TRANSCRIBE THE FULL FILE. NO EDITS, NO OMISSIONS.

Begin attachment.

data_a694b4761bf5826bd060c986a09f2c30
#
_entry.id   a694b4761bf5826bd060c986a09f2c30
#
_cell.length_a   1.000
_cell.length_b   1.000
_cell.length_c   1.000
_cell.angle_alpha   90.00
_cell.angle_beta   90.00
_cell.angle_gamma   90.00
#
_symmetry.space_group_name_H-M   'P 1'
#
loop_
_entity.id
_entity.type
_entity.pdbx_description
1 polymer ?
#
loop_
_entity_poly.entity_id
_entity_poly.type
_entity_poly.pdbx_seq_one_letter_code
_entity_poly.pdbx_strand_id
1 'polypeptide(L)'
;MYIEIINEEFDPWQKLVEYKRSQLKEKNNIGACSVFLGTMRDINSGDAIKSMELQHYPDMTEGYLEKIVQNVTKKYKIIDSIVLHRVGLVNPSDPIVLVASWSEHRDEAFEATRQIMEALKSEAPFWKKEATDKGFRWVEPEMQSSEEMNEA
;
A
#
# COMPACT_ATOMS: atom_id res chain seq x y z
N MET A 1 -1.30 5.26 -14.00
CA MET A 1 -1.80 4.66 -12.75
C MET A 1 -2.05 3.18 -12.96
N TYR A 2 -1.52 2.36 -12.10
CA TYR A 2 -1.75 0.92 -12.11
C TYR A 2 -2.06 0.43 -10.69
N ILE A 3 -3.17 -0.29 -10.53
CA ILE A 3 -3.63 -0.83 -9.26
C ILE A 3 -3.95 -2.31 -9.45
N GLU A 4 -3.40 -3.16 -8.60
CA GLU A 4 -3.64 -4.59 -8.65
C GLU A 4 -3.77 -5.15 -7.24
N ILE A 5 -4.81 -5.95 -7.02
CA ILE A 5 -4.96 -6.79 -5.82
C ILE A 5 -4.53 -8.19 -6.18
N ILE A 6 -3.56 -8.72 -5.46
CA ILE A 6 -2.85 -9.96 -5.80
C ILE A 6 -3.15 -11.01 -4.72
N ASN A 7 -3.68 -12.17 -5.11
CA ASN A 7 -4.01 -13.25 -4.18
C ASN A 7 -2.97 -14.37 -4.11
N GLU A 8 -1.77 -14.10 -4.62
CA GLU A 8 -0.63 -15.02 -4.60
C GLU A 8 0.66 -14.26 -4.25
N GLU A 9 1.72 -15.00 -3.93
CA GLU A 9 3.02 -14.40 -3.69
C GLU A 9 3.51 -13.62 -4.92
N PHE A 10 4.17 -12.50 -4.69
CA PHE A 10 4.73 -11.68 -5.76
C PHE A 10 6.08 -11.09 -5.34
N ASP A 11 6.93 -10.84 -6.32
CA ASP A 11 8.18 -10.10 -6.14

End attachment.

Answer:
data_a694b4761bf5826bd060c986a09f2c30
#
_entry.id   a694b4761bf5826bd060c986a09f2c30
#
_cell.length_a   1.000
_cell.length_b   1.000
_cell.length_c   1.000
_cell.angle_alpha   90.00
_cell.angle_beta   90.00
_cell.angle_gamma   90.00
#
_symmetry.space_group_name_H-M   'P 1'
#
loop_
_entity.id
_entity.type
_entity.pdbx_description
1 polymer ?
#
loop_
_entity_poly.entity_id
_entity_poly.type
_entity_poly.pdbx_seq_one_letter_code
_entity_poly.pdbx_strand_id
1 'polypeptide(L)'
;MYIEIINEEFDPWQKLVEYKRSQLKEKNNIGACSVFLGTMRDINSGDAIKSMELQHYPDMTEGYLEKIVQNVTKKYKIIDSIVLHRVGLVNPSDPIVLVASWSEHRDEAFEATRQIMEALKSEAPFWKKEATDKGFRWVEPEMQSSEEMNEA
;
A
#
# COMPACT_ATOMS: atom_id res chain seq x y z
N MET A 1 -1.30 5.26 -14.00
CA MET A 1 -1.80 4.66 -12.75
C MET A 1 -2.05 3.18 -12.96
N TYR A 2 -1.52 2.36 -12.10
CA TYR A 2 -1.75 0.92 -12.11
C TYR A 2 -2.06 0.43 -10.69
N ILE A 3 -3.17 -0.29 -10.53
CA ILE A 3 -3.63 -0.83 -9.26
C ILE A 3 -3.95 -2.31 -9.45
N GLU A 4 -3.40 -3.16 -8.60
CA GLU A 4 -3.64 -4.59 -8.65
C GLU A 4 -3.77 -5.15 -7.24
N ILE A 5 -4.81 -5.95 -7.02
CA ILE A 5 -4.96 -6.79 -5.82
C ILE A 5 -4.53 -8.19 -6.18
N ILE A 6 -3.56 -8.72 -5.46
CA ILE A 6 -2.85 -9.96 -5.80
C ILE A 6 -3.15 -11.01 -4.72
N ASN A 7 -3.68 -12.17 -5.11
CA ASN A 7 -4.01 -13.25 -4.18
C ASN A 7 -2.97 -14.37 -4.11
N GLU A 8 -1.77 -14.10 -4.62
CA GLU A 8 -0.63 -15.02 -4.60
C GLU A 8 0.66 -14.26 -4.25
N GLU A 9 1.72 -15.00 -3.93
CA GLU A 9 3.02 -14.40 -3.69
C GLU A 9 3.51 -13.62 -4.92
N PHE A 10 4.17 -12.50 -4.69
CA PHE A 10 4.73 -11.68 -5.76
C PHE A 10 6.08 -11.09 -5.34
N ASP A 11 6.93 -10.84 -6.32
CA ASP A 11 8.18 -10.10 -6.14